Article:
Intel has released a new batch of Xeon chips — the Xeon E5 v3 range – and by all accounts it’s the most impressive set of server products the company has shipped in years. While these new chips are based on the now-familiar Haswell core, they aren’t just retreads of existing silicon — Intel has pushed core counts all the way up to 18 cores per socket, integrated sophisticated new Turbo mechanisms, added new forms of cache monitoring, moved its entire platform over to DDR4, and can individually gate each CPU core for maximum power savings.
With up to 45MB of L3 and a dual ring bus that uses multiple interfaces to maximize inter-chip bandwidth, the Xeon E5 v3 (Haswell-EP) lineup is a truly formidable slice of silicon. Tech Report reports (sorry) that Intel has even implemented a cluster-on-die option that gives users more fine-grained control over which domain threads execute within (Intel reports single-digit performance gains in some cases from fine-tuning the chip in such fashion).
Combine the new features and higher core counts, and the Haswell-EP family tears through its own predecessors, exceeding performance on Xeon parts just a year old by as much as 20%.
Image courtesy of Tech Report
The gains don’t apply in every scenario or situation — much as we saw with Haswell-E, there are cases where higher core clocks and smaller thread counts carry the day. What I find most interesting about the hardware, however, is the way that Intel is clearly moving to shore up its enterprise divisions against the oncoming ARM server push.
Locking up the high end
Calxeda may have collapsed but it’s not the only ARM server company looking to make a name for itself. AMD has its own ARM products set to deploy in 2015 with a custom ARM core following in 2016. The newcomer Cavium is prepping its ARM-based ThunderX core, and there are rumors that Google and Facebook might build custom servers of their own. AppliedMicro’s X-Gene is also finally set to start shipping on 28nm (40nm parts are already available).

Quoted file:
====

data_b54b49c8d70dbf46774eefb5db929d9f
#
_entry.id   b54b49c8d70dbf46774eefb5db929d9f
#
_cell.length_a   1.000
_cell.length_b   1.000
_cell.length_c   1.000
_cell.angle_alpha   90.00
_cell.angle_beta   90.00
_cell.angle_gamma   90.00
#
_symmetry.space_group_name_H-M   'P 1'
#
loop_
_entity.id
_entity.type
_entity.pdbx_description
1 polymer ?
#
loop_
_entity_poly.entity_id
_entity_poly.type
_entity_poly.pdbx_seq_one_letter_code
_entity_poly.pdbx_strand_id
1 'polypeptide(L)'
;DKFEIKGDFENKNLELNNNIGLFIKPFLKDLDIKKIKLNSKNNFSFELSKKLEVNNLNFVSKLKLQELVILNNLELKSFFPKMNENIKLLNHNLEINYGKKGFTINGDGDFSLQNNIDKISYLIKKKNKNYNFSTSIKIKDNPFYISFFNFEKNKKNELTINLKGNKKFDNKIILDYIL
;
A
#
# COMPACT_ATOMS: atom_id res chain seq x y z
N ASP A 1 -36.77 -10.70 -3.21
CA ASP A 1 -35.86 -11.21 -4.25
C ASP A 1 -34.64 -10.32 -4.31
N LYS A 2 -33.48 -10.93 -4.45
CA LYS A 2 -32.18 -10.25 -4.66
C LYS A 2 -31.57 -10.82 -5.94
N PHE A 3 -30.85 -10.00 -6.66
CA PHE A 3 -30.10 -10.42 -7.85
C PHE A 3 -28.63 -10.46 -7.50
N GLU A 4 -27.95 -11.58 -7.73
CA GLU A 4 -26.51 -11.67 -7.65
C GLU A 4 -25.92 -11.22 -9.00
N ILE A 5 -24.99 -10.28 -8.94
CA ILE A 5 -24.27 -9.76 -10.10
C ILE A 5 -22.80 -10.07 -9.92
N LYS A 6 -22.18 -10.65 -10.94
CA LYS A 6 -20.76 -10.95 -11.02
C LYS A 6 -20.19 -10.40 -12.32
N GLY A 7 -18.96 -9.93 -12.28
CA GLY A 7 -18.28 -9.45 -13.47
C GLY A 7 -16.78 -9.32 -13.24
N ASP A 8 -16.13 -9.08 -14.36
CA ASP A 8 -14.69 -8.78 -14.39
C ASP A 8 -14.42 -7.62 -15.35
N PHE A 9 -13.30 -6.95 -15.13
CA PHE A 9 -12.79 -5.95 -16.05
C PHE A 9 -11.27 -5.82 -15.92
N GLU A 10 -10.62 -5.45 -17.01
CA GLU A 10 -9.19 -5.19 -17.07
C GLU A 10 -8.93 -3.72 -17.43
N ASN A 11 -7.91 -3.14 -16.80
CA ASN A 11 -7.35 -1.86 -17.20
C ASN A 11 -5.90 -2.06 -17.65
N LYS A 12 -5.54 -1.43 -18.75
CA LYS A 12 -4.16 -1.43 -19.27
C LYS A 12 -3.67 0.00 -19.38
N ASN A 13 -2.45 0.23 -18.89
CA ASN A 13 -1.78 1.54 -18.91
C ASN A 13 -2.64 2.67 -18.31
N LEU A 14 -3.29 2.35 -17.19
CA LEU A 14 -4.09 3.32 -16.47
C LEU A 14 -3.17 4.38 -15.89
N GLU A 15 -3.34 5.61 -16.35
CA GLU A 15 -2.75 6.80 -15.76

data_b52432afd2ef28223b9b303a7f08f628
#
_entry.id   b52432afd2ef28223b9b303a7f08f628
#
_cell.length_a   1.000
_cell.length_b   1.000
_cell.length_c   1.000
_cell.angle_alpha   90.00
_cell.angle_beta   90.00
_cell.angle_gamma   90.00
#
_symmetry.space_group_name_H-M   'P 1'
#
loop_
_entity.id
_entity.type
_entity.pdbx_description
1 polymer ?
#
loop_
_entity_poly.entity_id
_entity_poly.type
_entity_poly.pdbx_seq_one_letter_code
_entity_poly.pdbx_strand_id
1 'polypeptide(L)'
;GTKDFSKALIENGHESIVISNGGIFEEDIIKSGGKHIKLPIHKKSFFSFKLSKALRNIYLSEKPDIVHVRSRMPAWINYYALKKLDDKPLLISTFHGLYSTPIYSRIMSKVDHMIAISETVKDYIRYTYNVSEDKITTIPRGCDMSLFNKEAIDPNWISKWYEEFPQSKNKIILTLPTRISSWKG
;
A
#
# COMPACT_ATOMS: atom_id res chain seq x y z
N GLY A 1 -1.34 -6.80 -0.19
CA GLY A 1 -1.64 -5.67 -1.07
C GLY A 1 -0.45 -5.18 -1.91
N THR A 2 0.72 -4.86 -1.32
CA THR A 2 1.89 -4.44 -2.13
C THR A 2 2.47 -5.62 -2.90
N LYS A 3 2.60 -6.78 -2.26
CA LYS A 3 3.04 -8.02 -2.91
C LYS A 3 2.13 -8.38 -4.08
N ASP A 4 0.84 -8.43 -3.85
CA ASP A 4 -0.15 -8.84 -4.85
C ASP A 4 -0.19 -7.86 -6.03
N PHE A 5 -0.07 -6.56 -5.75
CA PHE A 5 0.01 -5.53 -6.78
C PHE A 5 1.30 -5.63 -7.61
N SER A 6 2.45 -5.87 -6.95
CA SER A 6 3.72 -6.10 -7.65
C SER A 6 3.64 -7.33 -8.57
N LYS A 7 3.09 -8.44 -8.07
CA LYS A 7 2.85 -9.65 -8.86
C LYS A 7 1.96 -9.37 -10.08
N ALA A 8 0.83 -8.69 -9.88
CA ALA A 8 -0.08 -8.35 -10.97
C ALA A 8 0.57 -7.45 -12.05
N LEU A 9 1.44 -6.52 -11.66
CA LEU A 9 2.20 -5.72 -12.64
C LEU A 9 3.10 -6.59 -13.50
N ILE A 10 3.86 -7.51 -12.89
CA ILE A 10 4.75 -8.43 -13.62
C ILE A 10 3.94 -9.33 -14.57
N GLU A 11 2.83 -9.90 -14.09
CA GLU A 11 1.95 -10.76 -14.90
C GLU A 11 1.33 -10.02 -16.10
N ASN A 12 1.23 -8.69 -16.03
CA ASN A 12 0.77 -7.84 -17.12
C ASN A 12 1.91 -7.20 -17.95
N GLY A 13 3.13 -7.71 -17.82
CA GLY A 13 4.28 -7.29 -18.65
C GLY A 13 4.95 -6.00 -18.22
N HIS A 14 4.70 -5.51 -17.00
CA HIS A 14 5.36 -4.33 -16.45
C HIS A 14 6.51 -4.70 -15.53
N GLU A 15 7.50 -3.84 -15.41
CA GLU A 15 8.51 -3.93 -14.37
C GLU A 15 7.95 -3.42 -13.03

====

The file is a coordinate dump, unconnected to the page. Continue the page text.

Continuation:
None of these parts are a threat to Intel’s server business as it exists today — in fact, they all face substantial scaling challenges and a dire need for ecosystem development that will limit sales and shipments in the first few years. All the price/performance advantages in the world don’t mean much if a new CPU doesn’t support the full range of software that needs to run on it, and Intel is fully aware of it.
Just because ARM poses no serious threat in 2015-2016, however, doesn’t mean it couldn’t be facing a longer-term strategic competitor — and that’s one reason why Intel is migrating what used to be EX-class features and capabilities into the more mainstream EP segment. (The photo at the top of the story, incidentally, is 15-core Xeon E7 Ivy Bridge-EX chip.)
The new Haswell-EP ring bus design and core counts
The reason I think it’s fair to judge these new Haswell-EP parts as part of Intel’s opening gambit against an ARM threat is that the server market tends to move more slowly and deliberately than desktop or consumer spaces. Tablet market share can change in a matter of months if a particularly popular Android or iOS device launches, but workstation and enterprise server deployments tend to be long-term affairs. With its huge set of new SKUs and capabilities, Intel has launched a series of parts that dares up-and-coming players to try and match them.
It’s a daring move. Rather than simply retrenching and fighting on clock speed or core count, the Haswell-EP family is designed to stretch from low-power, high-efficiency cores to massive 18-core monsters — and all of this is on the midrange server platform.
If Intel’s strategy works, it won’t keep ARM products from gaining any market share at all — but it could end up confining them to the less profitable segments of the market — just as Chipzilla successfully confined AMD more than ten years ago.